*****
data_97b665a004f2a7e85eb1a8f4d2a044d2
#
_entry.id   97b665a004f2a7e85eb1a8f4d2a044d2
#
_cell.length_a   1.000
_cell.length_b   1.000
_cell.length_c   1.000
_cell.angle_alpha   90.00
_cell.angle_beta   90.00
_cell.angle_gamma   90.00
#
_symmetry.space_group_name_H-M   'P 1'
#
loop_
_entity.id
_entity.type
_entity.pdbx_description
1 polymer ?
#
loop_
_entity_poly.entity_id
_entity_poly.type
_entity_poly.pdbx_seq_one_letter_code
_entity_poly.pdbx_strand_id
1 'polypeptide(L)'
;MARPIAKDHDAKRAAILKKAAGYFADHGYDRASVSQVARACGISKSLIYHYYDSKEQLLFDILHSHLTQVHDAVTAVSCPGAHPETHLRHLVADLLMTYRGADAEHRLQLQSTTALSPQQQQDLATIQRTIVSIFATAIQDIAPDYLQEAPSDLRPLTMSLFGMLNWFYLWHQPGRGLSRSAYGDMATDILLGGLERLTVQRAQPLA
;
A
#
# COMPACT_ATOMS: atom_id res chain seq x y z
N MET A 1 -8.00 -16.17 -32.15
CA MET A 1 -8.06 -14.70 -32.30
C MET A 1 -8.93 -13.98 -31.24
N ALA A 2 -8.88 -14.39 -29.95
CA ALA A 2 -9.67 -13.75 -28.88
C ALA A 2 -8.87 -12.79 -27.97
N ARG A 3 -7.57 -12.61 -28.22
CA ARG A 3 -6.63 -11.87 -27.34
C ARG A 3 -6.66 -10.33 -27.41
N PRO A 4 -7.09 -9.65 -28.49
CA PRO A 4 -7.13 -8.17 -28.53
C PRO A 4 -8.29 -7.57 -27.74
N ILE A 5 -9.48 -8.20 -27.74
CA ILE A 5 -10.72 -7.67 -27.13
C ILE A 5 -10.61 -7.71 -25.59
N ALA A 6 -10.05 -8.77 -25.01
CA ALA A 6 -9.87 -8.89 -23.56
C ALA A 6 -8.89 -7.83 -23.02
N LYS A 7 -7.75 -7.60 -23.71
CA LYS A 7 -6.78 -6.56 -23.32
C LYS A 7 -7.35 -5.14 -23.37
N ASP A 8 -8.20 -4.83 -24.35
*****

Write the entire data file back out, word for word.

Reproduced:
data_97b665a004f2a7e85eb1a8f4d2a044d2
#
_entry.id   97b665a004f2a7e85eb1a8f4d2a044d2
#
_cell.length_a   1.000
_cell.length_b   1.000
_cell.length_c   1.000
_cell.angle_alpha   90.00
_cell.angle_beta   90.00
_cell.angle_gamma   90.00
#
_symmetry.space_group_name_H-M   'P 1'
#
loop_
_entity.id
_entity.type
_entity.pdbx_description
1 polymer ?
#
loop_
_entity_poly.entity_id
_entity_poly.type
_entity_poly.pdbx_seq_one_letter_code
_entity_poly.pdbx_strand_id
1 'polypeptide(L)'
;MARPIAKDHDAKRAAILKKAAGYFADHGYDRASVSQVARACGISKSLIYHYYDSKEQLLFDILHSHLTQVHDAVTAVSCPGAHPETHLRHLVADLLMTYRGADAEHRLQLQSTTALSPQQQQDLATIQRTIVSIFATAIQDIAPDYLQEAPSDLRPLTMSLFGMLNWFYLWHQPGRGLSRSAYGDMATDILLGGLERLTVQRAQPLA
;
A
#
# COMPACT_ATOMS: atom_id res chain seq x y z
N MET A 1 -8.00 -16.17 -32.15
CA MET A 1 -8.06 -14.70 -32.30
C MET A 1 -8.93 -13.98 -31.24
N ALA A 2 -8.88 -14.39 -29.95
CA ALA A 2 -9.67 -13.75 -28.88
C ALA A 2 -8.87 -12.79 -27.97
N ARG A 3 -7.57 -12.61 -28.22
CA ARG A 3 -6.63 -11.87 -27.34
C ARG A 3 -6.66 -10.33 -27.41
N PRO A 4 -7.09 -9.65 -28.49
CA PRO A 4 -7.13 -8.17 -28.53
C PRO A 4 -8.29 -7.57 -27.74
N ILE A 5 -9.48 -8.20 -27.74
CA ILE A 5 -10.72 -7.67 -27.13
C ILE A 5 -10.61 -7.71 -25.59
N ALA A 6 -10.05 -8.77 -25.01
CA ALA A 6 -9.87 -8.89 -23.56
C ALA A 6 -8.89 -7.83 -23.02
N LYS A 7 -7.75 -7.60 -23.71
CA LYS A 7 -6.78 -6.56 -23.32
C LYS A 7 -7.35 -5.14 -23.37
N ASP A 8 -8.20 -4.83 -24.35